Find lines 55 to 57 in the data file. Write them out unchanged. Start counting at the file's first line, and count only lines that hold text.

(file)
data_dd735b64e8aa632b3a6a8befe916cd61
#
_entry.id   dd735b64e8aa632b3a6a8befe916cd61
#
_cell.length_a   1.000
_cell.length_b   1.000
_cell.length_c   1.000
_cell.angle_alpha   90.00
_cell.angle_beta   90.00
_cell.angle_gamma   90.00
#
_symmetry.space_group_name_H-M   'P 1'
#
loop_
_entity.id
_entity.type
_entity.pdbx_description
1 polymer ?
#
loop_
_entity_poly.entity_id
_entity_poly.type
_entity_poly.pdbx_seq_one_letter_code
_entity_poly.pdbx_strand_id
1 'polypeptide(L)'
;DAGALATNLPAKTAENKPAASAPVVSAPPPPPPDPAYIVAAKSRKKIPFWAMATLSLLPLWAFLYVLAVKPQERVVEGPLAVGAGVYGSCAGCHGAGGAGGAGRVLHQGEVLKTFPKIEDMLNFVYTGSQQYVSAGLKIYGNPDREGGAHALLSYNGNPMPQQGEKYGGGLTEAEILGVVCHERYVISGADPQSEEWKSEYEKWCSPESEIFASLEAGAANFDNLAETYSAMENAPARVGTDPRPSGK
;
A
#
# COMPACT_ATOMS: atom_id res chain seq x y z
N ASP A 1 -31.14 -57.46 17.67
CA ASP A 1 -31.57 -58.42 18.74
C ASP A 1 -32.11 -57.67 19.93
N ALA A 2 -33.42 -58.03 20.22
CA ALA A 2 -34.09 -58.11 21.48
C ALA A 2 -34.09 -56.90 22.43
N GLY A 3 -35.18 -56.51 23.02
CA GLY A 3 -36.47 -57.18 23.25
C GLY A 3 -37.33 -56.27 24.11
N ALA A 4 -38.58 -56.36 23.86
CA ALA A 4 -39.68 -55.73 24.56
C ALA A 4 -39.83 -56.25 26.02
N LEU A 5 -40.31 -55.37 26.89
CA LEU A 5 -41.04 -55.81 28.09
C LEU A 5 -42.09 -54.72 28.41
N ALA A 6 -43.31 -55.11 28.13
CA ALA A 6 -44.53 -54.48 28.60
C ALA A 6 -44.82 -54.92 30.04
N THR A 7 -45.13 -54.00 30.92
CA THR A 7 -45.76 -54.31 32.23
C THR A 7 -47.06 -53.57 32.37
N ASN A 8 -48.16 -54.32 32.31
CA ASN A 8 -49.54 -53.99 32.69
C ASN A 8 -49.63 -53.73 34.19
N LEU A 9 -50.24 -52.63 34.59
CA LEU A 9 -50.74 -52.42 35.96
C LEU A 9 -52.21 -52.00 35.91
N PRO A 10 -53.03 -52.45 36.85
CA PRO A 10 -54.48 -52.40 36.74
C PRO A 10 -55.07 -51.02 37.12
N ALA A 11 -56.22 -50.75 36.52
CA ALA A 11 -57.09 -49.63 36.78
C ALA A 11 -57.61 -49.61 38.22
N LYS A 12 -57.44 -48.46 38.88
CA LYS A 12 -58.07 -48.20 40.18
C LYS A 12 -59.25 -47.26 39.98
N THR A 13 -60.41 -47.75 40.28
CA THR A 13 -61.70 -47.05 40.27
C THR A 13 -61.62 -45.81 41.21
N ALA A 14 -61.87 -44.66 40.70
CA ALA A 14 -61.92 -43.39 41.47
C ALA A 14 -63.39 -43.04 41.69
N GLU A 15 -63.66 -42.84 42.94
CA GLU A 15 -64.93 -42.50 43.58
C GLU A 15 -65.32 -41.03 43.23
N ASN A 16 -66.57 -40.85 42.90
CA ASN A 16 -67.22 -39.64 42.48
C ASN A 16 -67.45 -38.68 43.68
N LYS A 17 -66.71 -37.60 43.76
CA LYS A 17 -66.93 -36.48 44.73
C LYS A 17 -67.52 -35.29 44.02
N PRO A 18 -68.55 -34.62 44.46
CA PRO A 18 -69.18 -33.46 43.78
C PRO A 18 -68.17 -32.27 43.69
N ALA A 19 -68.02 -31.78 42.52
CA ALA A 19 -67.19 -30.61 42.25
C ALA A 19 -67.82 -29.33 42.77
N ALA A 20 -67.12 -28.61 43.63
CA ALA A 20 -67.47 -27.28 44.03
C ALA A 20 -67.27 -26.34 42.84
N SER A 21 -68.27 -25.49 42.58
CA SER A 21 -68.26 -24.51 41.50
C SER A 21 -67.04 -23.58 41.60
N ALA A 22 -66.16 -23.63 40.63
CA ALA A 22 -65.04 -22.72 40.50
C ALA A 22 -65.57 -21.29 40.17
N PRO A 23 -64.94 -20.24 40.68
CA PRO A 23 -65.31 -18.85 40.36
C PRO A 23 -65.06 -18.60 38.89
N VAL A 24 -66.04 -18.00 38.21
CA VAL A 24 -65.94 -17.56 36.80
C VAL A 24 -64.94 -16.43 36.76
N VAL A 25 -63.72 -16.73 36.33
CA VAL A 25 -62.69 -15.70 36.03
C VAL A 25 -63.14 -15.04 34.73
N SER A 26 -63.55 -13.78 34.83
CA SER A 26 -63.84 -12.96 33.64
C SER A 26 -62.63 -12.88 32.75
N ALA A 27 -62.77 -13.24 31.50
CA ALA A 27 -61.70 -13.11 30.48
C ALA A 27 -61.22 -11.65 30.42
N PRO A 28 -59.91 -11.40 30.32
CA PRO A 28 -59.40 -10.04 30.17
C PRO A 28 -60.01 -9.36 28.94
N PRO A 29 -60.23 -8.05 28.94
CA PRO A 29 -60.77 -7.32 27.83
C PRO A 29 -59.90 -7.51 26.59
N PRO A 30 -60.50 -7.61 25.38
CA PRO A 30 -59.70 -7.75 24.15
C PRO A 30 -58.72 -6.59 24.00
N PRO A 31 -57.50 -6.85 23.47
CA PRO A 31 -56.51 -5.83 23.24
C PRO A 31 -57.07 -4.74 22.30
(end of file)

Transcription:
N LEU A 9 -50.24 -52.63 34.59
CA LEU A 9 -50.74 -52.42 35.96
C LEU A 9 -52.21 -52.00 35.91